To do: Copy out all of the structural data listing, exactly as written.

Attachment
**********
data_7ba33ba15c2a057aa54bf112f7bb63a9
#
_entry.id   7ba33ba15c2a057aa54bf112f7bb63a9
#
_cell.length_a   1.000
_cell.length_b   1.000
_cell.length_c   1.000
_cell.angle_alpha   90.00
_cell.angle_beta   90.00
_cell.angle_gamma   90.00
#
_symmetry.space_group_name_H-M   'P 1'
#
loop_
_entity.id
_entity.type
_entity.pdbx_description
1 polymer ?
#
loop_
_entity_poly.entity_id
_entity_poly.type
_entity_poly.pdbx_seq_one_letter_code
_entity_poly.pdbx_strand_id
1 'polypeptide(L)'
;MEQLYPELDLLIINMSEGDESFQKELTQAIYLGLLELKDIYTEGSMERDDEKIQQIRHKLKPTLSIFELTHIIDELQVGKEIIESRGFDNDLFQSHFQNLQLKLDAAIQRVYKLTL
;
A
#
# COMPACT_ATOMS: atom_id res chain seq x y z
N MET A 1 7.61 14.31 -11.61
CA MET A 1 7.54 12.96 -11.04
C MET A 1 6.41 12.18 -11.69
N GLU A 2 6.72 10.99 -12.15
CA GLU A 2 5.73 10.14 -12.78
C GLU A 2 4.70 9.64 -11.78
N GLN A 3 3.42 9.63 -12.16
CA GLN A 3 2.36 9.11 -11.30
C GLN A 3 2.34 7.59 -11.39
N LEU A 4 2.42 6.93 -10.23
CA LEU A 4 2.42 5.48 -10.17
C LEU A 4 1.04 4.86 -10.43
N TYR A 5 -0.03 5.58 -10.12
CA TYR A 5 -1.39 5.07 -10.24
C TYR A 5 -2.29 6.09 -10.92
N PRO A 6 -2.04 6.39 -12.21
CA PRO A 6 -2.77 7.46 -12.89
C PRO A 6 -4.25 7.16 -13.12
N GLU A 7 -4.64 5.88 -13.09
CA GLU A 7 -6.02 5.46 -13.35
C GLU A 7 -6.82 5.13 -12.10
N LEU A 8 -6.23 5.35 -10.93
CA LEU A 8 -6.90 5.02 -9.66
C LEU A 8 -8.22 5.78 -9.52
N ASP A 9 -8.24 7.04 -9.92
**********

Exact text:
data_7ba33ba15c2a057aa54bf112f7bb63a9
#
_entry.id   7ba33ba15c2a057aa54bf112f7bb63a9
#
_cell.length_a   1.000
_cell.length_b   1.000
_cell.length_c   1.000
_cell.angle_alpha   90.00
_cell.angle_beta   90.00
_cell.angle_gamma   90.00
#
_symmetry.space_group_name_H-M   'P 1'
#
loop_
_entity.id
_entity.type
_entity.pdbx_description
1 polymer ?
#
loop_
_entity_poly.entity_id
_entity_poly.type
_entity_poly.pdbx_seq_one_letter_code
_entity_poly.pdbx_strand_id
1 'polypeptide(L)'
;MEQLYPELDLLIINMSEGDESFQKELTQAIYLGLLELKDIYTEGSMERDDEKIQQIRHKLKPTLSIFELTHIIDELQVGKEIIESRGFDNDLFQSHFQNLQLKLDAAIQRVYKLTL
;
A
#
# COMPACT_ATOMS: atom_id res chain seq x y z
N MET A 1 7.61 14.31 -11.61
CA MET A 1 7.54 12.96 -11.04
C MET A 1 6.41 12.18 -11.69
N GLU A 2 6.72 10.99 -12.15
CA GLU A 2 5.73 10.14 -12.78
C GLU A 2 4.70 9.64 -11.78
N GLN A 3 3.42 9.63 -12.16
CA GLN A 3 2.36 9.11 -11.30
C GLN A 3 2.34 7.59 -11.39
N LEU A 4 2.42 6.93 -10.23
CA LEU A 4 2.42 5.48 -10.17
C LEU A 4 1.04 4.86 -10.43
N TYR A 5 -0.03 5.58 -10.12
CA TYR A 5 -1.39 5.07 -10.24
C TYR A 5 -2.29 6.09 -10.92
N PRO A 6 -2.04 6.39 -12.21
CA PRO A 6 -2.77 7.46 -12.89
C PRO A 6 -4.25 7.16 -13.12
N GLU A 7 -4.64 5.88 -13.09
CA GLU A 7 -6.02 5.46 -13.35
C GLU A 7 -6.82 5.13 -12.10
N LEU A 8 -6.23 5.35 -10.93
CA LEU A 8 -6.90 5.02 -9.66
C LEU A 8 -8.22 5.78 -9.52
N ASP A 9 -8.24 7.04 -9.92